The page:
An International Higher Education Symposium in honour of National Women’s Day was hosted at UKZN’s Innovation Centre.
The event was presented by the Doctoral and Post-Doctoral Network on Gender, Social Justice and Praxis; the Langalibalele Chair (UKZN) and the Australian Centre for Excellence and Equity in Higher Education.
Speaking at the Symposium, the DVC for Teaching and Learning, Professor Renuka Vithal, said the event provided an important forum to discuss issues around gender equity while at the same time providing a strengthened voice on shared issues.
‘We need to take this debate forward and conduct studies that speak to and shape policy in the Higher Education landscape,’ said Vithal.
The keynote address was made by Professor Penny Jane Burke of the University of Newcastle in Australia who spoke on: “The Right to Higher Education: Gender and the Politics of Mis/recognition”.
Burke drew on feminist post-structural theoretical perspectives with a focus on the insidious workings of power and inequality across different Higher Educational contexts, while considering the politics of mis/recognition at play in possibilities for widening participation (WP) policy and practice.
‘Higher Educational spaces are always sites of struggle in which shifting, complex, and discursively produced power relations are at play in the formation of gendered subjectivities and in the privileging of particular epistemological and ontological perspectives and frameworks,’ she said.
Burke believes that meritocratic discourses have largely shaped policy discourses of widening Higher Educational access and participation and the notion of an openness of the university to all who have the potential and ability to participate. She further explored issues of the right to Higher Education beyond neoliberal and meritocratic discourses of WP.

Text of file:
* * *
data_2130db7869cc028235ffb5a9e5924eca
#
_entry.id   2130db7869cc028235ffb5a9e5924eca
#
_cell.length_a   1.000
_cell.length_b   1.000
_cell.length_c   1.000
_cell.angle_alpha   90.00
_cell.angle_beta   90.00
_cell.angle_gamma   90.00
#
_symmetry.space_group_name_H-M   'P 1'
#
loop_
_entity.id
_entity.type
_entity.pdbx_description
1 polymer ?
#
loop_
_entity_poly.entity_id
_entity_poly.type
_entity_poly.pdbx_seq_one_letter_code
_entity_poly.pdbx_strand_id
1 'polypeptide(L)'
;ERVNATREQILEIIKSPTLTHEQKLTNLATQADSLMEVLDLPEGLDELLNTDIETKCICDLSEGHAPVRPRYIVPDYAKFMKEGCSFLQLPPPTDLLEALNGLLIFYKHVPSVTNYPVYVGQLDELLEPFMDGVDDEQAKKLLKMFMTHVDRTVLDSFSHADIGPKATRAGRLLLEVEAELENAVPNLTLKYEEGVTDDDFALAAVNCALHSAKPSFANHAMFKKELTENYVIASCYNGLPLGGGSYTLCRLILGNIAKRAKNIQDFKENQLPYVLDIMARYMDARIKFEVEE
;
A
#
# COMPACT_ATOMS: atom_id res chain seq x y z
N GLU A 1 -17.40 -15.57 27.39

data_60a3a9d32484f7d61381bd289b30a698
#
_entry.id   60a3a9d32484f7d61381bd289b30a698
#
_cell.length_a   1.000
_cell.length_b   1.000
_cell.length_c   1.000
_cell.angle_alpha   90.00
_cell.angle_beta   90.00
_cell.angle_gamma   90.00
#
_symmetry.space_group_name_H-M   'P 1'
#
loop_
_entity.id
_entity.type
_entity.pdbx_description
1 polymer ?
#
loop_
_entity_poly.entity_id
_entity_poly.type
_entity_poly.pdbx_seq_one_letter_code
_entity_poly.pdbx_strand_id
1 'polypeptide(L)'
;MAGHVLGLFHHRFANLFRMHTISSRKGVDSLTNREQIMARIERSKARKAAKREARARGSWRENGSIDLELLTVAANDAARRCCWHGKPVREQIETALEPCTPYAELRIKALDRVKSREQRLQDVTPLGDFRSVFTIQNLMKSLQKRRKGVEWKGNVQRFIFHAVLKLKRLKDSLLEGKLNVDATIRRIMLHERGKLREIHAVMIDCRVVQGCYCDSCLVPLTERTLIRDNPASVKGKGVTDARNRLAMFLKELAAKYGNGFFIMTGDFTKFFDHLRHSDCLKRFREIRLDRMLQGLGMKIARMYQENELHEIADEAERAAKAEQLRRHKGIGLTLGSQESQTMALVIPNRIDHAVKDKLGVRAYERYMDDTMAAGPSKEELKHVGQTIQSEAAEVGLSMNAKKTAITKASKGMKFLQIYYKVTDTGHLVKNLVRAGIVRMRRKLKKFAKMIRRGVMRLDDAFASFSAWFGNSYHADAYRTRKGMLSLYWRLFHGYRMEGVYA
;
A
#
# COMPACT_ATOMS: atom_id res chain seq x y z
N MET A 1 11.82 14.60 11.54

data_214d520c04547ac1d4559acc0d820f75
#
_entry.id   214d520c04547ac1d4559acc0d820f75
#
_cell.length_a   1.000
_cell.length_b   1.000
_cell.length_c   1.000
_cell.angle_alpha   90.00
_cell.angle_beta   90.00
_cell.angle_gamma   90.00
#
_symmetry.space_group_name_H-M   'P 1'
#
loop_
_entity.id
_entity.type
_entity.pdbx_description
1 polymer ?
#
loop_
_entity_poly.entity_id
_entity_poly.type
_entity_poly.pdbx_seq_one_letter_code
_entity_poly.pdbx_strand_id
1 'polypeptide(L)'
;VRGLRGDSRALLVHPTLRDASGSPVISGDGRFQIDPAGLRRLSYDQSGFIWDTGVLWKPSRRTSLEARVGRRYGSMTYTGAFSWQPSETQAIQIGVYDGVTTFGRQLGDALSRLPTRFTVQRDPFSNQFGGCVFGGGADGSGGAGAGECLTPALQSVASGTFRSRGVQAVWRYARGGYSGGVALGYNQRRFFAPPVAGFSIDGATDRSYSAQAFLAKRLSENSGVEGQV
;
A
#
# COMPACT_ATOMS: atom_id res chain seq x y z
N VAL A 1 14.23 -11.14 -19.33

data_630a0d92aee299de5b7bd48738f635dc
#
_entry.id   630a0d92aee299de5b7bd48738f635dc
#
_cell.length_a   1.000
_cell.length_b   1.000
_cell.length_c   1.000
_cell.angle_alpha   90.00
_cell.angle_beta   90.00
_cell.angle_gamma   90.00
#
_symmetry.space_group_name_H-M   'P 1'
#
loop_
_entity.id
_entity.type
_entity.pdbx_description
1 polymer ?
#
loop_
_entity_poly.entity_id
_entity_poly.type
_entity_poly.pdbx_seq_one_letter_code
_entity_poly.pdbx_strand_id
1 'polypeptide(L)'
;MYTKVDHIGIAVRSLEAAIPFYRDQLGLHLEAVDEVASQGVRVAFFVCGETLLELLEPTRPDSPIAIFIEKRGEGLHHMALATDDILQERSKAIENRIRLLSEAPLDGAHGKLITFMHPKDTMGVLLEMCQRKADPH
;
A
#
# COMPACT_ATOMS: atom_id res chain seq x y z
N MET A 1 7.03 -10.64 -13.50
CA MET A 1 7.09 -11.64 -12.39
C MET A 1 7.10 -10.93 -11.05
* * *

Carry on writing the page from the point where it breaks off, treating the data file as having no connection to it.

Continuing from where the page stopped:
‘Gendered and classed subjectivities, as well as institutional status and location, have an important impact on the politics of representation of WP within Institutions of Higher Education. It is crucial to bring together critical theory, lived experience, and transformative practice. WP is a contested terrain of struggle over gendered positioning, representation, voice and authority as well as material resources,’ she said.
Burke acknowledged the passionate commitment of many of those who continue to work in the name of WP within and across Higher Education Institutions. She also lauded their dedication to fight for more equitable, inclusive and ethical Higher Education spaces and practices, drawing on the insights of critical and feminist theoretical perspectives to support their work.
‘The right to Higher Education requires multiple strategies including the redistribution of privileged resources and opportunities, reflexive attention to the politics of recognition and gendered subjective construction, and praxis that draws together the insights of critical, feminist and post-structural theories with embedded, transformative and participatory practices in Higher Education.’